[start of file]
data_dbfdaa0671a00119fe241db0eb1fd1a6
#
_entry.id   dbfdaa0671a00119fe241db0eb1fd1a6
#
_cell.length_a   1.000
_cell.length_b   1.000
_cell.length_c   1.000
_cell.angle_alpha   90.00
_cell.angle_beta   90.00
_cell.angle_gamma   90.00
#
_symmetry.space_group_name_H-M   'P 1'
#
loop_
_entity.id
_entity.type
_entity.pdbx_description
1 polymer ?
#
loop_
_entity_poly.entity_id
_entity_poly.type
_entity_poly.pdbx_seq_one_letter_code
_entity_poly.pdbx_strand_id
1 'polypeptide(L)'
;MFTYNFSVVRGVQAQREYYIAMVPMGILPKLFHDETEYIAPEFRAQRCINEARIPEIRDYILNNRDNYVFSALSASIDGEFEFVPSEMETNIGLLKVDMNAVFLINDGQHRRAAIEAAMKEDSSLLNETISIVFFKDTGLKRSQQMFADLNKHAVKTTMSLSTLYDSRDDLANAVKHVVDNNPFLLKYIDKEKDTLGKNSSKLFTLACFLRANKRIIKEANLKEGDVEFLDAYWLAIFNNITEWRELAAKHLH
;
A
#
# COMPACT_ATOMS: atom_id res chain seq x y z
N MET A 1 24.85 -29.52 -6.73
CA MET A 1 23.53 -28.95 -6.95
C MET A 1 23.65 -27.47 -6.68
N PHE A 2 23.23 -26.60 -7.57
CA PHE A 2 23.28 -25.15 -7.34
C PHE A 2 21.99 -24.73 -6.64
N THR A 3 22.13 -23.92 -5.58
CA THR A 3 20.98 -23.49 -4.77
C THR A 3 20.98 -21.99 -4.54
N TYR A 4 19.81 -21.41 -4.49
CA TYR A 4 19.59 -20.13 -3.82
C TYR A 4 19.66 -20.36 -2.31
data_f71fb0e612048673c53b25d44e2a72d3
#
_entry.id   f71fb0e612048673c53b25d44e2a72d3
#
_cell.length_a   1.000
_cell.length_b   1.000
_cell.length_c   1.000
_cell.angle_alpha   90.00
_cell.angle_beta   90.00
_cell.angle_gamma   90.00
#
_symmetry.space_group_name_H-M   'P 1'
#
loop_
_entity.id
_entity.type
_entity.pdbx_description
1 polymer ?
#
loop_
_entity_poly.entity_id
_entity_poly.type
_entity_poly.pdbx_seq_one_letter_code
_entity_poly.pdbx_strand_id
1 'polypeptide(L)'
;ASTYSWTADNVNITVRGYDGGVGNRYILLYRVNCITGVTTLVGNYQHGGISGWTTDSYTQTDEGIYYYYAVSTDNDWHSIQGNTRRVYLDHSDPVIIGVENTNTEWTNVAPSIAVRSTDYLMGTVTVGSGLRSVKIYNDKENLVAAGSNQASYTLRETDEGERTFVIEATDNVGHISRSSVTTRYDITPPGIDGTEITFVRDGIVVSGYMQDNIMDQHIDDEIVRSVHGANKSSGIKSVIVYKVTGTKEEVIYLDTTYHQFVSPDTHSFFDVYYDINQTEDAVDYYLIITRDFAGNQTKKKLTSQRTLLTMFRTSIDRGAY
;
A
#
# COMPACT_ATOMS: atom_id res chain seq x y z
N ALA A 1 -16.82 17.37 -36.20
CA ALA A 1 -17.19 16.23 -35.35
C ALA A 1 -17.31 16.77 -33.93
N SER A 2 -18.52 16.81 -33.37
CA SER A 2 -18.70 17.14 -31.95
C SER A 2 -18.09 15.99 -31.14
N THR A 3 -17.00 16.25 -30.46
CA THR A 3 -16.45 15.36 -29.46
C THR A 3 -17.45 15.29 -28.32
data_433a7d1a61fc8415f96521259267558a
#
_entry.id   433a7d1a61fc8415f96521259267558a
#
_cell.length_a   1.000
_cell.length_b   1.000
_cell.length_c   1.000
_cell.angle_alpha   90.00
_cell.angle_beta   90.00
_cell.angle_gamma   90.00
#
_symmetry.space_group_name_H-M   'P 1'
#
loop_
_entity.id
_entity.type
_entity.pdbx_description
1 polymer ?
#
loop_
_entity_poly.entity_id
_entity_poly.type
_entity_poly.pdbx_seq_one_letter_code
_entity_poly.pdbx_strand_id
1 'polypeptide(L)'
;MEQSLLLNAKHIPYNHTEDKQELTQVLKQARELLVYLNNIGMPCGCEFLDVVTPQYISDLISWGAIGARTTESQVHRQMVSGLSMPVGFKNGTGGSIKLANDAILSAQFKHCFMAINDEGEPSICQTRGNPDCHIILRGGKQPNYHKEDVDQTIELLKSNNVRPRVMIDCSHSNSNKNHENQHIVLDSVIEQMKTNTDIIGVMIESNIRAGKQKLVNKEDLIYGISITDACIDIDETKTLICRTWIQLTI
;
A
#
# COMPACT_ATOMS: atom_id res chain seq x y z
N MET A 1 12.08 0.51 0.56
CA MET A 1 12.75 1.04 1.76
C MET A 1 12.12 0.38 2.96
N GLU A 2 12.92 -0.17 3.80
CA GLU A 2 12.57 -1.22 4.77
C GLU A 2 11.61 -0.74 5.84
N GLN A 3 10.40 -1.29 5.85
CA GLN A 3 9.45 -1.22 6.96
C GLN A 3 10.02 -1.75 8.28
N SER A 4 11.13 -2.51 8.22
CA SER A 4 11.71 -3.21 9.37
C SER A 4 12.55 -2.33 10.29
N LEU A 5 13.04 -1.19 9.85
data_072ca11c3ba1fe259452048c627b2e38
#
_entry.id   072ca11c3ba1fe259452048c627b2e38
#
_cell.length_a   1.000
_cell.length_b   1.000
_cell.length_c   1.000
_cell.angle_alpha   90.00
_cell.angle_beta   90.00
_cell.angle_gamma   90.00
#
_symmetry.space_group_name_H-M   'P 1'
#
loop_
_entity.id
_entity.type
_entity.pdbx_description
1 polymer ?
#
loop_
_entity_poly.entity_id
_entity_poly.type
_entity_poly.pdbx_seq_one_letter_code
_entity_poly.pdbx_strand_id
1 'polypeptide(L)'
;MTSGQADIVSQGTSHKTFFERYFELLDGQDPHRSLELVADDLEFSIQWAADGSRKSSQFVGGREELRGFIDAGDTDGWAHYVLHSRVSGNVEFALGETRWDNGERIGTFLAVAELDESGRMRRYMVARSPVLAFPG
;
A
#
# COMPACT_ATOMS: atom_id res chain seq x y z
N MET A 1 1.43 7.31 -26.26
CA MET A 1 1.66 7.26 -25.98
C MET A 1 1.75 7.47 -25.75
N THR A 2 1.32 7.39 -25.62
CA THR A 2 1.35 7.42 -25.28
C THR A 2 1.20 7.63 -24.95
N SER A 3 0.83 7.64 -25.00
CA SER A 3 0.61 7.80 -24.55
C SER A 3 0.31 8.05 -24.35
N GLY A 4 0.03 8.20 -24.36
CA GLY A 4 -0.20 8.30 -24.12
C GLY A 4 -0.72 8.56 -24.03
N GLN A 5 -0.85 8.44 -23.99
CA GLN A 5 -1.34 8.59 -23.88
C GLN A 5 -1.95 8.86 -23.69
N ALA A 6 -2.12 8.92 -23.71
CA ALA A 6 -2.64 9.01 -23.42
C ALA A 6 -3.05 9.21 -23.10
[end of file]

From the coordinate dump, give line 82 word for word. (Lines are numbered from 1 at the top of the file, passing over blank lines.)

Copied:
data_433a7d1a61fc8415f96521259267558a